"Or gaze before me with compressed lips."
Winnie makes this comment several times, first in Act One, Part Two, after Willie repeats "Fear no more." It indicates her fear that one day she will not be able to speak, but will simply stare off into space. This silence, however, will not merely be a result of physical incapacity, but can occur if Winnie feels her words will "fail." If her conversation with Willie proves futile, in other words, her words may as well be kept inside her thoughts. Winnie understands that language is dependent on social usage for it to have meaning, that self-contained language carries no external meaning, and as Willie increasingly ignores her, her words come closer and closer to failing, and she comes closer to gazing before herself with compressed lips, even if she prattles on as before.
"things have a life Take my looking-glass, it doesn't need me"
Winnie says this at the beginning of Act Two. It highlights her dependency on her rituals. She needs them to fill her day, to busy herself as the long hours stretch ahead. But as performing a ritual depletes the performer, as with Winnie's song, the ritualistic object can survive on its own. It transforms the performer into a static existence but, not having a sense of time itself, the object does not mind the repetitive cycles of time. In fact, the objects control these cycles—the bell rings to wake Winnie and tell her when to sleep. Winnie's example of a looking-glass is particularly salient, as she often feels—and most likely wishes—someone is looking at her, hence her image of Shower and his fiancée.
"This will have been a happy day!"
Winnie says this in Act One, Part Three. The tense she uses to describe the happiness of the day—the future perfect—is one that, in all practicality, does not exist: it is in the no-man's-land of the past of some future point, and never really arrives. The tense suggests that Winnie is suspended between the past and future. She has memories of her life before the mound, but they are incomplete, and her short-term memory also has holes. In an unchanging world, there is no distinction between past and present, so memory is not necessary. If something does not exist now, such as her breasts, then it never has, and it becomes an "empty word." Her only expectations for the future are her rituals, which are less a future but more a recurring, static present.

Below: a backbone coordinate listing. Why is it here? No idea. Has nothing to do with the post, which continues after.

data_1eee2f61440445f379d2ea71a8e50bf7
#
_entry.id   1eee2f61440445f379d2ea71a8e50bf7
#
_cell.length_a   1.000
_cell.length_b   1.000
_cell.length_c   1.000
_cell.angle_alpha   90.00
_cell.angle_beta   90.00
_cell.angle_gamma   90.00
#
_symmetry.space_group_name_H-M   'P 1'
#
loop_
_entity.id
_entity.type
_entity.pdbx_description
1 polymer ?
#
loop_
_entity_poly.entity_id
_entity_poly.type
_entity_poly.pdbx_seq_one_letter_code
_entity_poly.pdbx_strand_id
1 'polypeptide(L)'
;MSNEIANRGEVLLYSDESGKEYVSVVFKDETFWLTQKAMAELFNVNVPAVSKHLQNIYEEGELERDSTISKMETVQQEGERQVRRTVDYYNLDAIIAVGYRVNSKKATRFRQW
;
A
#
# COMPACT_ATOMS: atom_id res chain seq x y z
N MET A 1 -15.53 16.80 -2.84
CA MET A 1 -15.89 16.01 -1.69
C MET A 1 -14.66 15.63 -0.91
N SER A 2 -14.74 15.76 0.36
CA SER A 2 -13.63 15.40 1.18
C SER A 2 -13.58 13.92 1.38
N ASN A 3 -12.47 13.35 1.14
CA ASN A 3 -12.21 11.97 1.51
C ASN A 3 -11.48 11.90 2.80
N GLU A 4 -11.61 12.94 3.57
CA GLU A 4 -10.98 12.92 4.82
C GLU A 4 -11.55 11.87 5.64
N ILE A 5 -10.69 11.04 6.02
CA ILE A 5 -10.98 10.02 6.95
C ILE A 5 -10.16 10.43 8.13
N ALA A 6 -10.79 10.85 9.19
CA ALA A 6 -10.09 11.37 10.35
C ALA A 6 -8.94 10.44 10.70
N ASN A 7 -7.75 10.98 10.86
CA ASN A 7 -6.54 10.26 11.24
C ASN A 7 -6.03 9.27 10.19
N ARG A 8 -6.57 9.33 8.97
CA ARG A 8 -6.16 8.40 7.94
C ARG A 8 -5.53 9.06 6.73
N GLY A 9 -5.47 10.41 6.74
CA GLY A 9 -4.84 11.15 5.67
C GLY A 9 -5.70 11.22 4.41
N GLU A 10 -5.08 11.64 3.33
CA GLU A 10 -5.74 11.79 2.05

"No better, no worse, no change No pain."
Winnie says this in Act one, Part One after she examines her damp hands. She alludes to the stasis in her world, both physical—her immobility within an environment than never changes—and emotional—the routinized existence she is stuck in through her rituals. She believes, as the quote indicates, that a static existence withholds pain and that, ultimately, it will stave off death, since nothing will ever change and she will not age. But Winnie is in deep pain and tries to cover it with her rituals—which end up aging her more than she believes, as their boring cycles drains life of its spontaneous energy. Things do change, but so minutely as to appear static, and Winnie and Willie are dying ever more slowly.
"wait for the happy day to come when flesh melts at so many degrees and the night of the moon has so many hundred hours."
Winnie says this in Act one, Part One. It is the first example of her eagerness for death, despite her general optimism about life, and perhaps it is cloaked in poetic language so she can mask her true desires. While she longs for an infinite life, she knows that the infinitude is impossible to deal with, that life is filled with empty hours. Some critics argue that time slows down as Winnie and Willie age, that the frequent pauses in the second act indicate a gradual approach to a death that will never arrive. If this is the case, then Winnie's ambivalent stance toward death is further complicated. As she hopes to prolong life but also wants it to end, she inches toward a death that is always inches out of her grasp.
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